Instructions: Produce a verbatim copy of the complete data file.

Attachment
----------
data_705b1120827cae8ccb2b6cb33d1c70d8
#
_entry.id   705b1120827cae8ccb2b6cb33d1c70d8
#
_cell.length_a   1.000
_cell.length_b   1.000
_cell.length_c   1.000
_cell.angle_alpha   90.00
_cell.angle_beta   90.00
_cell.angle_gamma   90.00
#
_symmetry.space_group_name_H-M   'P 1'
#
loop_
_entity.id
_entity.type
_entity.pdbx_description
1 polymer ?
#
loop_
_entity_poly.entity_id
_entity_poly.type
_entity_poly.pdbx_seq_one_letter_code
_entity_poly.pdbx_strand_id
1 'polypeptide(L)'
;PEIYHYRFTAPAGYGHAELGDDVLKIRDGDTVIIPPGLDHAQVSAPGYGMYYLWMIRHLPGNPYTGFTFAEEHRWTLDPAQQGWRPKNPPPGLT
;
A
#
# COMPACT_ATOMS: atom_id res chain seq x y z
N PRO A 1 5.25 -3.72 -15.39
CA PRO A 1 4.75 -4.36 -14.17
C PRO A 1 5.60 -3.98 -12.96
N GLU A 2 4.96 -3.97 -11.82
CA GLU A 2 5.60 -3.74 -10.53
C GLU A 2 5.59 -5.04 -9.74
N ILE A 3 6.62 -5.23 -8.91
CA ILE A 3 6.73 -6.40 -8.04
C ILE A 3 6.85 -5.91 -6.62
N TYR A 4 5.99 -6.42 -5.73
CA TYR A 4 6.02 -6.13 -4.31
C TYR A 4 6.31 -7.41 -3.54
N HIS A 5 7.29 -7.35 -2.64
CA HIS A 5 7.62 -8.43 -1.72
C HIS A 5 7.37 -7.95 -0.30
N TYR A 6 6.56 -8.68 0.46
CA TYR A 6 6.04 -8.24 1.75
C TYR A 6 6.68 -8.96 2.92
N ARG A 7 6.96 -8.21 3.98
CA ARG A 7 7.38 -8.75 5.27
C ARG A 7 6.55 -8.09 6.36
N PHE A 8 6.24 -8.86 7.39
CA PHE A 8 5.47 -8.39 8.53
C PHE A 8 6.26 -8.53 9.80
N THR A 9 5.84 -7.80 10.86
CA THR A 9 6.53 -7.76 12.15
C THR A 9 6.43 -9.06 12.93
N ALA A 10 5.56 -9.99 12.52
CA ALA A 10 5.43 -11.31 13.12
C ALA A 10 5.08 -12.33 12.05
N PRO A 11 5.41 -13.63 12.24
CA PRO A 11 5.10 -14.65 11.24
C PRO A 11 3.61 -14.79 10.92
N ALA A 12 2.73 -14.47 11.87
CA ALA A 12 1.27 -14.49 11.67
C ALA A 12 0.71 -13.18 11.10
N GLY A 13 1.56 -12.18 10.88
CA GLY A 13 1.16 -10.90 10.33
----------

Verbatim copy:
data_705b1120827cae8ccb2b6cb33d1c70d8
#
_entry.id   705b1120827cae8ccb2b6cb33d1c70d8
#
_cell.length_a   1.000
_cell.length_b   1.000
_cell.length_c   1.000
_cell.angle_alpha   90.00
_cell.angle_beta   90.00
_cell.angle_gamma   90.00
#
_symmetry.space_group_name_H-M   'P 1'
#
loop_
_entity.id
_entity.type
_entity.pdbx_description
1 polymer ?
#
loop_
_entity_poly.entity_id
_entity_poly.type
_entity_poly.pdbx_seq_one_letter_code
_entity_poly.pdbx_strand_id
1 'polypeptide(L)'
;PEIYHYRFTAPAGYGHAELGDDVLKIRDGDTVIIPPGLDHAQVSAPGYGMYYLWMIRHLPGNPYTGFTFAEEHRWTLDPAQQGWRPKNPPPGLT
;
A
#
# COMPACT_ATOMS: atom_id res chain seq x y z
N PRO A 1 5.25 -3.72 -15.39
CA PRO A 1 4.75 -4.36 -14.17
C PRO A 1 5.60 -3.98 -12.96
N GLU A 2 4.96 -3.97 -11.82
CA GLU A 2 5.60 -3.74 -10.53
C GLU A 2 5.59 -5.04 -9.74
N ILE A 3 6.62 -5.23 -8.91
CA ILE A 3 6.73 -6.40 -8.04
C ILE A 3 6.85 -5.91 -6.62
N TYR A 4 5.99 -6.42 -5.73
CA TYR A 4 6.02 -6.13 -4.31
C TYR A 4 6.31 -7.41 -3.54
N HIS A 5 7.29 -7.35 -2.64
CA HIS A 5 7.62 -8.43 -1.72
C HIS A 5 7.37 -7.95 -0.30
N TYR A 6 6.56 -8.68 0.46
CA TYR A 6 6.04 -8.24 1.75
C TYR A 6 6.68 -8.96 2.92
N ARG A 7 6.96 -8.21 3.98
CA ARG A 7 7.38 -8.75 5.27
C ARG A 7 6.55 -8.09 6.36
N PHE A 8 6.24 -8.86 7.39
CA PHE A 8 5.47 -8.39 8.53
C PHE A 8 6.26 -8.53 9.80
N THR A 9 5.84 -7.80 10.86
CA THR A 9 6.53 -7.76 12.15
C THR A 9 6.43 -9.06 12.93
N ALA A 10 5.56 -9.99 12.52
CA ALA A 10 5.43 -11.31 13.12
C ALA A 10 5.08 -12.33 12.05
N PRO A 11 5.41 -13.63 12.24
CA PRO A 11 5.10 -14.65 11.24
C PRO A 11 3.61 -14.79 10.92
N ALA A 12 2.73 -14.47 11.87
CA ALA A 12 1.27 -14.49 11.67
C ALA A 12 0.71 -13.18 11.10
N GLY A 13 1.56 -12.18 10.88
CA GLY A 13 1.16 -10.90 10.33